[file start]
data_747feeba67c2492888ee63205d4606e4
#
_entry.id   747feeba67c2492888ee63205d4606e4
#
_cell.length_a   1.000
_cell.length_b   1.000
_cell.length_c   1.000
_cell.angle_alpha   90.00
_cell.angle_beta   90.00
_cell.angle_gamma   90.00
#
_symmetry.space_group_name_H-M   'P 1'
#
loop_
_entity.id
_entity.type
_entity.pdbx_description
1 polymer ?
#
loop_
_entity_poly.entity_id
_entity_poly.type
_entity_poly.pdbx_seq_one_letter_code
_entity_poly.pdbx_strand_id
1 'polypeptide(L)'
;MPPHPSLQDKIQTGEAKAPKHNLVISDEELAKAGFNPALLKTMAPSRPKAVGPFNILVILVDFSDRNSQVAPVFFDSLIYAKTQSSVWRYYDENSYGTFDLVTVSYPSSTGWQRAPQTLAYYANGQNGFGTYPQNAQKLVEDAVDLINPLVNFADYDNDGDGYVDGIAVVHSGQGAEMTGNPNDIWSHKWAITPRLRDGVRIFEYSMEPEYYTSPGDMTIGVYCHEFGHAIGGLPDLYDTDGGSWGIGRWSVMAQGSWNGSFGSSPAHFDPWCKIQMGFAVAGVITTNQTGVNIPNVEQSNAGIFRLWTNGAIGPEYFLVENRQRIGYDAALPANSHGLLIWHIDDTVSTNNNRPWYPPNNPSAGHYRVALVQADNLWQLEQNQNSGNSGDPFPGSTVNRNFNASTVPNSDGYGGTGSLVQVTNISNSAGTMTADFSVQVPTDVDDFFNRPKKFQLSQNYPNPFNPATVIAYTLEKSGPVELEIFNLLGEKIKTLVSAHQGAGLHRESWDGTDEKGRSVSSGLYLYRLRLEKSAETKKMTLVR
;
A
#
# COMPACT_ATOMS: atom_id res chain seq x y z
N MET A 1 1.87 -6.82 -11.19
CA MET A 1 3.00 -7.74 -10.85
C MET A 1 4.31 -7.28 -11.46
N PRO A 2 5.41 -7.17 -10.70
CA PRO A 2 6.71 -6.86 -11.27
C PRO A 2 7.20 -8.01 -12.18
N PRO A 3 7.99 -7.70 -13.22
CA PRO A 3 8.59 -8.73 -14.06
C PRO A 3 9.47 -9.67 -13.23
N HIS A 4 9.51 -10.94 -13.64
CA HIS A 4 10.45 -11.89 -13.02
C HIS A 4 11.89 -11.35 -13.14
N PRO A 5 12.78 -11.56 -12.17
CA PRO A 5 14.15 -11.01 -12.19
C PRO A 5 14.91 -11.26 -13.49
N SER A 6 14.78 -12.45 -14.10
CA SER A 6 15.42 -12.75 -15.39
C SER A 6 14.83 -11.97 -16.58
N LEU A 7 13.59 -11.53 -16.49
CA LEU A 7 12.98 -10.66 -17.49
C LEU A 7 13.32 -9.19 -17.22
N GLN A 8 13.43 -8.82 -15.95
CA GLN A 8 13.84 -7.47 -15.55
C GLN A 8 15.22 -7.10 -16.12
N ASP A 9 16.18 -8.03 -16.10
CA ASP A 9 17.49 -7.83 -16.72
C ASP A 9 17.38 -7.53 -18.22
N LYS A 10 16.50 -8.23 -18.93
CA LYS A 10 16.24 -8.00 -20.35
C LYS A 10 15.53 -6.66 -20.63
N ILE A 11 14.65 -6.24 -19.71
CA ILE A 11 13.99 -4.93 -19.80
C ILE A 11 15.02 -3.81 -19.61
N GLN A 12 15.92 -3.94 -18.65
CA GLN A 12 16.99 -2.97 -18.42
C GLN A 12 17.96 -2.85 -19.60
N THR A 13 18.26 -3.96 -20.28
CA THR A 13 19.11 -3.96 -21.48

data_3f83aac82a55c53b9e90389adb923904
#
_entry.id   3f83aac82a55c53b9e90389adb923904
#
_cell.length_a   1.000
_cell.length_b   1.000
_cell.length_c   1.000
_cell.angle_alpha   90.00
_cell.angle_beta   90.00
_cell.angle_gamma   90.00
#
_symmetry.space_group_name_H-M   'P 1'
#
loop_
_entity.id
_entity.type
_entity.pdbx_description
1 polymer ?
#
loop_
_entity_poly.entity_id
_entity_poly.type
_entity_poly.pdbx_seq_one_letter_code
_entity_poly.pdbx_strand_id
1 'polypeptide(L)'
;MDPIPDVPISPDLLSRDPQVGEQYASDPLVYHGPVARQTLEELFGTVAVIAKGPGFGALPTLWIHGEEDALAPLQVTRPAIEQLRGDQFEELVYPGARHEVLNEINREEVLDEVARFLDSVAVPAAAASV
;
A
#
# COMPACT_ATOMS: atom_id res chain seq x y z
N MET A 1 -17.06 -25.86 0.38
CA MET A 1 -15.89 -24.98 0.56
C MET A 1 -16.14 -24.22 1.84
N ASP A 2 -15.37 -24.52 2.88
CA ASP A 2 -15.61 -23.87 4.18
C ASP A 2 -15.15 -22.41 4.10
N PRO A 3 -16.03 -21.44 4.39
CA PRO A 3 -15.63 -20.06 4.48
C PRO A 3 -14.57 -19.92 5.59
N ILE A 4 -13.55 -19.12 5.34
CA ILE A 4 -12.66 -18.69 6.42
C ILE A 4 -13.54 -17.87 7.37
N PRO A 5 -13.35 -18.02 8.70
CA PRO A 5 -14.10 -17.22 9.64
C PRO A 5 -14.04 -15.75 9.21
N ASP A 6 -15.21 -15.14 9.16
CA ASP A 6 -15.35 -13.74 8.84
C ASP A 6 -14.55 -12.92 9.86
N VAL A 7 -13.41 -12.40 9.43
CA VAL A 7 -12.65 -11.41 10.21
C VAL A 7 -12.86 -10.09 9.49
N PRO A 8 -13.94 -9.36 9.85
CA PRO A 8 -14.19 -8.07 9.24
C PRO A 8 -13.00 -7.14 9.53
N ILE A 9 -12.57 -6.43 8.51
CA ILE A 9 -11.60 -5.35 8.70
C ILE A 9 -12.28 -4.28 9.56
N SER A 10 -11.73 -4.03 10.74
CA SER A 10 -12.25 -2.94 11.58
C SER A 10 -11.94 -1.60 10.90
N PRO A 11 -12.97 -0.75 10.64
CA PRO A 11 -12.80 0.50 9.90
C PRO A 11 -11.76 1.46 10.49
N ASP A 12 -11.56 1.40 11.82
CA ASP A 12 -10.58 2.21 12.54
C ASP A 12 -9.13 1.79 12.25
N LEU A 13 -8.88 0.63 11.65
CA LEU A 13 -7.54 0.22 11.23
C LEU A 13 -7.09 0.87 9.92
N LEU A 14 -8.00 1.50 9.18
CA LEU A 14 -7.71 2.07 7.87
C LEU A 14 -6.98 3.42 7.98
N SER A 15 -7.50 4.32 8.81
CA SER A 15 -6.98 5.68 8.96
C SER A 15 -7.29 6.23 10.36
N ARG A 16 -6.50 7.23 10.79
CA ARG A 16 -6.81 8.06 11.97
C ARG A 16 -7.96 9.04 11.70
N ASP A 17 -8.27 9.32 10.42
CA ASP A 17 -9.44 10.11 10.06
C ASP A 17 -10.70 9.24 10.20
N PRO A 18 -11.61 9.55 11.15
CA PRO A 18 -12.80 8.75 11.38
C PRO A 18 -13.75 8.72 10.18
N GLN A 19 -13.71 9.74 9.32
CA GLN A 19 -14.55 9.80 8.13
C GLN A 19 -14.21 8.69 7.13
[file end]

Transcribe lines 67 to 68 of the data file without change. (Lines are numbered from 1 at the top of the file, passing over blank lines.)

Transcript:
N THR A 13 18.26 -3.96 -20.28
CA THR A 13 19.11 -3.96 -21.48